Chemical Sciences: A Manual for CSIR-UGC National Eligibility Test for Lectureship and JRF/Mass chromatogram

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A mass chromatogram is a representation of mass spectrometry data as a chromatogram, where the x-axis represents time and the y-axis represents signal intensity.[1] The source data contains mass information; however, it is not graphically represented in a mass chromatogram in favor of visualizing the time and signal intensity data. The most common use of this data representation is when mass spectrometry is used in conjunction with some form of chromatography such as in liquid chromatography-mass spectrometry or gas chromatography-mass spectrometry. In this case the time axis represents the retention time of the analyte identically to traditional chromatography using conventional detection means. The y-axis always represents "signal intensity", however, there are many different types of mass spectrometry experiments that this intensity may represent.

Selected ion monitoring (SIM)[edit | edit source]

In the single ion mass chromatogram a small mass window is monitored such that the mass chromatogram represents detection of a very specific mass.[2] Other masses are ignored. This term most often refers to the case where the experiment was designed to achieve this type of data from the beginning. By increasing the dwell time at the examined masses we increase the signal-to-noise ratio and improve the sensitivity[3]. A related term is the extracted ion chromatogram which appears the same however has been reconstructed from a larger data set not exclusively designed to produce a single ion chromatogram. The quality of data from an extracted ion chromatogram is often inferior.

Generally, a mass scan is done first in the range of m/z ratios of interest. This allows for identification of the specific m/z that you want to selectively monitor in SIM mode.

Total ion current (TIC)[edit | edit source]

The total ion current chromatogram is the opposite of an SIM in that it monitors a very large window often of several hundred mass-to-charge units (the entire range of masses being detected).[4] It is useful in understanding the overall chromatography and hunting for new peaks. In complex samples the TIC can often be fairly useless as so many peaks elute over the run that the peaks are unresolved. The TIC is most often reconstructed after data collection of complete mass spectral data.

Base peak intensity (BPI)[edit | edit source]

The base peak intensity chromatogram is similar to the TIC however it monitors a small window around only the most intense peak at any one time. This means that the BPI represents the intensity of the most intense peak at every moment in the analysis. BPIs often have a cleaner look than TICs because a lot of the smaller peaks that sum together in a TIC to produce a large background are ignored.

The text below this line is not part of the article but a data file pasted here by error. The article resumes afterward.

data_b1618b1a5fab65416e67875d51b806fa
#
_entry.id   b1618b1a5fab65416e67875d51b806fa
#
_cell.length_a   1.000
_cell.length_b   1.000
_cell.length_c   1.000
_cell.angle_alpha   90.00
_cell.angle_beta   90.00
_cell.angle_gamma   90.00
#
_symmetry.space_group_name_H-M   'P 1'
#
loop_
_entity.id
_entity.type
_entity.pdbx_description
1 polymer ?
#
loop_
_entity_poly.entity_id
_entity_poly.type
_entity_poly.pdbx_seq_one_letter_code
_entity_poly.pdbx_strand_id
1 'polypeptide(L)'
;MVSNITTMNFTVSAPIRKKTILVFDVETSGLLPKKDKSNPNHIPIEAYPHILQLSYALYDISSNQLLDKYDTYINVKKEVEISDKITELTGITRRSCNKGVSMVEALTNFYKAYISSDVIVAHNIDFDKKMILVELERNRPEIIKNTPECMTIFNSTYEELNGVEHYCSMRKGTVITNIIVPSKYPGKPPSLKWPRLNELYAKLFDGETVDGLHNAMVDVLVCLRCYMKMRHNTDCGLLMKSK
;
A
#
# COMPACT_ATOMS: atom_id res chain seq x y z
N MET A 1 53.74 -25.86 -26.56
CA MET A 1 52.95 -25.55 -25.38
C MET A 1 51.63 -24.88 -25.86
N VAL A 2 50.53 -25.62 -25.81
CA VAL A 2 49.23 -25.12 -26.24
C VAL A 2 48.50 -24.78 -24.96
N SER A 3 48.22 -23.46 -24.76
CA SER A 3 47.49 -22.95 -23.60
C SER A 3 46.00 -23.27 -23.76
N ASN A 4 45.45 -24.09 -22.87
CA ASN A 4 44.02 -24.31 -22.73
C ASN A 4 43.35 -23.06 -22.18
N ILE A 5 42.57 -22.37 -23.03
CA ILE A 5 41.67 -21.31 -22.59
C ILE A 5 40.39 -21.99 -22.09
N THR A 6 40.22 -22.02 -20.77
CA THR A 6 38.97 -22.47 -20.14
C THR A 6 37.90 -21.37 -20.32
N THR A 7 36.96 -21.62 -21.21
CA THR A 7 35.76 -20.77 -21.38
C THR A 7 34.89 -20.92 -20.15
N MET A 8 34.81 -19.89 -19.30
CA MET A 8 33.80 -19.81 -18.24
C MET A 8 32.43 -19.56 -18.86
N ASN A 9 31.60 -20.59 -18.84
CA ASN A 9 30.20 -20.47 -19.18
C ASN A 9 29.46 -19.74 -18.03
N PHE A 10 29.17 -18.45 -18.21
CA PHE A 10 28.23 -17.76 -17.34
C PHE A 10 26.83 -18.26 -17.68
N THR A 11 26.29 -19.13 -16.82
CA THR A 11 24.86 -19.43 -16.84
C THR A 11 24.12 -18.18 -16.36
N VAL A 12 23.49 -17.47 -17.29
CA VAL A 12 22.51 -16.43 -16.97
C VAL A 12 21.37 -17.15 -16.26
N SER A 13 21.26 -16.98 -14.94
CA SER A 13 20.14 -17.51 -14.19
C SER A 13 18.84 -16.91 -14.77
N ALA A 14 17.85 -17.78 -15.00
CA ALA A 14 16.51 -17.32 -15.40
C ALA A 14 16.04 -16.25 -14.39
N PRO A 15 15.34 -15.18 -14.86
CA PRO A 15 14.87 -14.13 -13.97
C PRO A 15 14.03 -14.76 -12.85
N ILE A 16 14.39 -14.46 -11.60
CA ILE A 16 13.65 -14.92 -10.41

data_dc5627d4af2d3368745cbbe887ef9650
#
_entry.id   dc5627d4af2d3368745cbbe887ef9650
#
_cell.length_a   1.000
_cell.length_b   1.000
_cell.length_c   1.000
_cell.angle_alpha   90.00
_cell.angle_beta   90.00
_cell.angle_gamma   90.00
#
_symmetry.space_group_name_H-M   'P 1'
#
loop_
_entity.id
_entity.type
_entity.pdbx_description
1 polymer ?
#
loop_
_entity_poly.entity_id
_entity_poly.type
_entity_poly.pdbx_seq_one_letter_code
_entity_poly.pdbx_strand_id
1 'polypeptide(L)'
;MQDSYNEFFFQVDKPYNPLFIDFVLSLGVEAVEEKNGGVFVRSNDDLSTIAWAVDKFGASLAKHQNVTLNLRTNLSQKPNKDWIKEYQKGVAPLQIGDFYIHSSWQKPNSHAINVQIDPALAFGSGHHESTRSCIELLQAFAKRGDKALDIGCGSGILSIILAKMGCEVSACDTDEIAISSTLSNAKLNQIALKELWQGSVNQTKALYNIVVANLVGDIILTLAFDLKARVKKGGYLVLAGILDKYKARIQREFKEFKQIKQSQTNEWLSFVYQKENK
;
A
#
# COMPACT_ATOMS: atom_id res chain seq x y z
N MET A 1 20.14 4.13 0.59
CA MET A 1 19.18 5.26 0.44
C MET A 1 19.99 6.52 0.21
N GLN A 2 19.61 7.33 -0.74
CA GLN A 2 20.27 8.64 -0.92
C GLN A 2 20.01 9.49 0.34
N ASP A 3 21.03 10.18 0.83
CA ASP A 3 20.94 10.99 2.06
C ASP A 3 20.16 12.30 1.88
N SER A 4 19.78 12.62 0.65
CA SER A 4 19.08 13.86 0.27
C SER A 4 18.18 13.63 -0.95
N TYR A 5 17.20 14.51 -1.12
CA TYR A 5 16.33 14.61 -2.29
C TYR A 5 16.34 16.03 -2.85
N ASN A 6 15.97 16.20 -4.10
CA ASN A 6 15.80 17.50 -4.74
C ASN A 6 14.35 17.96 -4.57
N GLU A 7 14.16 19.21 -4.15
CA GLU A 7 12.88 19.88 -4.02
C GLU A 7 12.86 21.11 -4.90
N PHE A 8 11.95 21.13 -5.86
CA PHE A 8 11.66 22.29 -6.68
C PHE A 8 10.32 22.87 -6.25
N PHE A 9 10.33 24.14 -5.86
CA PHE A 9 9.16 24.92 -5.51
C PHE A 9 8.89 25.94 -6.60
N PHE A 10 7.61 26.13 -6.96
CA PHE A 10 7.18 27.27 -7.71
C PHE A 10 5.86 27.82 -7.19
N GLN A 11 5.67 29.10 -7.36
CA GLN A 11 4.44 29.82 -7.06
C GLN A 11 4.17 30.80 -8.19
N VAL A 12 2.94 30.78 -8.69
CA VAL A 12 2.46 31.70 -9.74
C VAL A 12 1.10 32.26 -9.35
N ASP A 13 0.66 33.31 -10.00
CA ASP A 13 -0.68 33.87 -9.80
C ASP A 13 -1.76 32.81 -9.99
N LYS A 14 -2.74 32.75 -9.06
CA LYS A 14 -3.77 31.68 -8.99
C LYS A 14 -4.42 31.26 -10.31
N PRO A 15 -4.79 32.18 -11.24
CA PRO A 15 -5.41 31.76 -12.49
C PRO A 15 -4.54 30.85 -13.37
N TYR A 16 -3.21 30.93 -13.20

Selected reaction monitoring (SRM)[edit | edit source]

The SRM is very similar to the SIM experiment except that tandem mass spectrometry is used and a specific product ion of a specific parent ion is detected. Essentially this means that the mass of the analyte is first selected, other ions are filtered away leaving only the analyte ion, this parent analyte ion is then fragmented in the gas phase and then a narrow window of a lower mass fragement ion is monitored and used to make the mass chromatogram. This experiment has very high specificity because the SRM chromatogram represents only ions of a particular mass that fragment in a manner that produce a very specific mass fragment.

Earlier, also the term MRM (multiple reaction monitoring) was used, but its use is deprecated according to IUPAC.[5][6]

References[edit | edit source]

  1. Hites, Ronald A.; Biemann, Klaus (1970). "Computer evaluation of continuously scanned mass spectra of gas chromatographic effluents". Analytical Chemistry 42: 855. doi:10.1021/ac60290a009 
  2. International Union of Pure and Applied Chemistry. "selected ion monitoring". Compendium of Chemical Terminology Internet edition.
  3. J. Robinson, et al. Undergraduate Instrumental Analysis, 6th ed. Drekker, New York, 2005.
  4. International Union of Pure and Applied Chemistry. "total ion current". Compendium of Chemical Terminology Internet edition.
  5. "Selected reaction monitoring - Mass Spectrometry Terms". 
  6. Cham Mead JA, Bianco L, Bessant C (March 2010). "Free computational resources for designing selected reaction monitoring transitions". Proteomics 10 (6): 1106–26. doi:10.1002/pmic.200900396. PMID 20077412.